I don't know. But with the “Save Our Children” thing, if you look at a lot of cults, the entry point is usually something innocuous or something everybody can agree on. And I can give you an example: Wouldn't you want this beautiful world or this multicultural community where everybody helps each other, and you can build your community with every race and ethnicity, and there's never any suffering? It's always fantastic. And we could do this in our own area away from the prying eyes of government, where we live in harmony. That sounds beautiful. And that was also the message of Jim Jones. And that's the issue with cultlike behavior or belief systems. There's usually an entryway that seems innocuous or harmless or seems like a consensus that everybody can agree on.

Q: Conspiracy theories and false beliefs exist all across the spectrum, but at the moment there's clearly an asymmetry where the Republican Party is uniquely in the grip of conspiratorial thinking. I can't think of an example of a prominent elected Democrat who sort of wink-wink, nod-nods at something as out there as QAnon.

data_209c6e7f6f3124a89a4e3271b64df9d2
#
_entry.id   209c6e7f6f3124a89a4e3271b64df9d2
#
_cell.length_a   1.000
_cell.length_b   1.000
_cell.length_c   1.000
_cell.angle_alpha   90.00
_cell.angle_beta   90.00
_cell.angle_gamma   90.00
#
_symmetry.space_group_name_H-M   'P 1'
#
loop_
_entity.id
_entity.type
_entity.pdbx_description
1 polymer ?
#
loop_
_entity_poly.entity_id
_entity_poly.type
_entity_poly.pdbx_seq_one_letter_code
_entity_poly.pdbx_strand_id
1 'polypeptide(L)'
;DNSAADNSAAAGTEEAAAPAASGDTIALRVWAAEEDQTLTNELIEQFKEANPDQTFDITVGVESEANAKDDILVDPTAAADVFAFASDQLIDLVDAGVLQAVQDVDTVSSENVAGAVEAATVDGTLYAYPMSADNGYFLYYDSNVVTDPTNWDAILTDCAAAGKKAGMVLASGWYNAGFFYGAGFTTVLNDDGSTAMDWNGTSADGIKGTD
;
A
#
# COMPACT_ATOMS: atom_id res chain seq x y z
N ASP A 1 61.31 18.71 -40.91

I can’t either.

Q: Do you see any way out of this for the Republican Party?

If they think they're going to win elections [this way], no. I would honestly say the Republican Party, on the fringes, has become stronger. I think, with the advent of Parler, you're going to see more and more social network engines created to monetize the grift and the fantasy of many of these conspiracy theories.

Q: How sure can we be that it’s all a grift? Some elected Republicans seem to believe, on some level, that Democrats really did steal the election. Is it possible that it's not just voters who believe the crazy stuff they read online, but it's also elected officials?

Yes, absolutely. There are elected officials who believe this. And that should just blow people’s minds.